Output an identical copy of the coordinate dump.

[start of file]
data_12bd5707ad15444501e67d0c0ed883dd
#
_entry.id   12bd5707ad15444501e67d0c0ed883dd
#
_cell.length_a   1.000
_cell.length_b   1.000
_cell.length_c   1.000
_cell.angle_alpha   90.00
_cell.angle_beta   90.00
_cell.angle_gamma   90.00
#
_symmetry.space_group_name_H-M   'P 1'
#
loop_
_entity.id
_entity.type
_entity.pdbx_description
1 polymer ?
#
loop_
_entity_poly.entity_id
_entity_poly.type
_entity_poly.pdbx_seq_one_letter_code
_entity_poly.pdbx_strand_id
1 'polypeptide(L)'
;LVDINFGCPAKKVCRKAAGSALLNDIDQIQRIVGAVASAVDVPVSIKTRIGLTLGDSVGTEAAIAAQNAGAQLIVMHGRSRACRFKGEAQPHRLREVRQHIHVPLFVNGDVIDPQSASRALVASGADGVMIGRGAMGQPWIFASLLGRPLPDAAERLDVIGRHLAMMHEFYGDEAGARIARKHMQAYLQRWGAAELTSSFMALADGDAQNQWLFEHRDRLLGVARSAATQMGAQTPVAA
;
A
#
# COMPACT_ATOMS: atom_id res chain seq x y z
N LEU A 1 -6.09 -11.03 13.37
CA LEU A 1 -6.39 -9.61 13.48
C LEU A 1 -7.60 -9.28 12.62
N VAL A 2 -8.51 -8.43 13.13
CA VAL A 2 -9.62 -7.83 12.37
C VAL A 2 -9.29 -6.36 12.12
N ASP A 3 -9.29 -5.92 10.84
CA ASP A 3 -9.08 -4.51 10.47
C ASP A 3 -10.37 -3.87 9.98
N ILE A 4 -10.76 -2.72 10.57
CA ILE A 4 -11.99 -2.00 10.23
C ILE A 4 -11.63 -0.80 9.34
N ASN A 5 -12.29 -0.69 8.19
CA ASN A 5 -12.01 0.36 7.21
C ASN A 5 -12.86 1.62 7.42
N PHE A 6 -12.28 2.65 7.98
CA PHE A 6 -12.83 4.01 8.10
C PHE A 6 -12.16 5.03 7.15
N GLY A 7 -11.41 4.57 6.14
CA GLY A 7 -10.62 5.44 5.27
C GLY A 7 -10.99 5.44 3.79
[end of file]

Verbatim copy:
data_12bd5707ad15444501e67d0c0ed883dd
#
_entry.id   12bd5707ad15444501e67d0c0ed883dd
#
_cell.length_a   1.000
_cell.length_b   1.000
_cell.length_c   1.000
_cell.angle_alpha   90.00
_cell.angle_beta   90.00
_cell.angle_gamma   90.00
#
_symmetry.space_group_name_H-M   'P 1'
#
loop_
_entity.id
_entity.type
_entity.pdbx_description
1 polymer ?
#
loop_
_entity_poly.entity_id
_entity_poly.type
_entity_poly.pdbx_seq_one_letter_code
_entity_poly.pdbx_strand_id
1 'polypeptide(L)'
;LVDINFGCPAKKVCRKAAGSALLNDIDQIQRIVGAVASAVDVPVSIKTRIGLTLGDSVGTEAAIAAQNAGAQLIVMHGRSRACRFKGEAQPHRLREVRQHIHVPLFVNGDVIDPQSASRALVASGADGVMIGRGAMGQPWIFASLLGRPLPDAAERLDVIGRHLAMMHEFYGDEAGARIARKHMQAYLQRWGAAELTSSFMALADGDAQNQWLFEHRDRLLGVARSAATQMGAQTPVAA
;
A
#
# COMPACT_ATOMS: atom_id res chain seq x y z
N LEU A 1 -6.09 -11.03 13.37
CA LEU A 1 -6.39 -9.61 13.48
C LEU A 1 -7.60 -9.28 12.62
N VAL A 2 -8.51 -8.43 13.13
CA VAL A 2 -9.62 -7.83 12.37
C VAL A 2 -9.29 -6.36 12.12
N ASP A 3 -9.29 -5.92 10.84
CA ASP A 3 -9.08 -4.51 10.47
C ASP A 3 -10.37 -3.87 9.98
N ILE A 4 -10.76 -2.72 10.57
CA ILE A 4 -11.99 -2.00 10.23
C ILE A 4 -11.63 -0.80 9.34
N ASN A 5 -12.29 -0.69 8.19
CA ASN A 5 -12.01 0.36 7.21
C ASN A 5 -12.86 1.62 7.42
N PHE A 6 -12.28 2.65 7.98
CA PHE A 6 -12.83 4.01 8.10
C PHE A 6 -12.16 5.03 7.15
N GLY A 7 -11.41 4.57 6.14
CA GLY A 7 -10.62 5.44 5.27
C GLY A 7 -10.99 5.44 3.79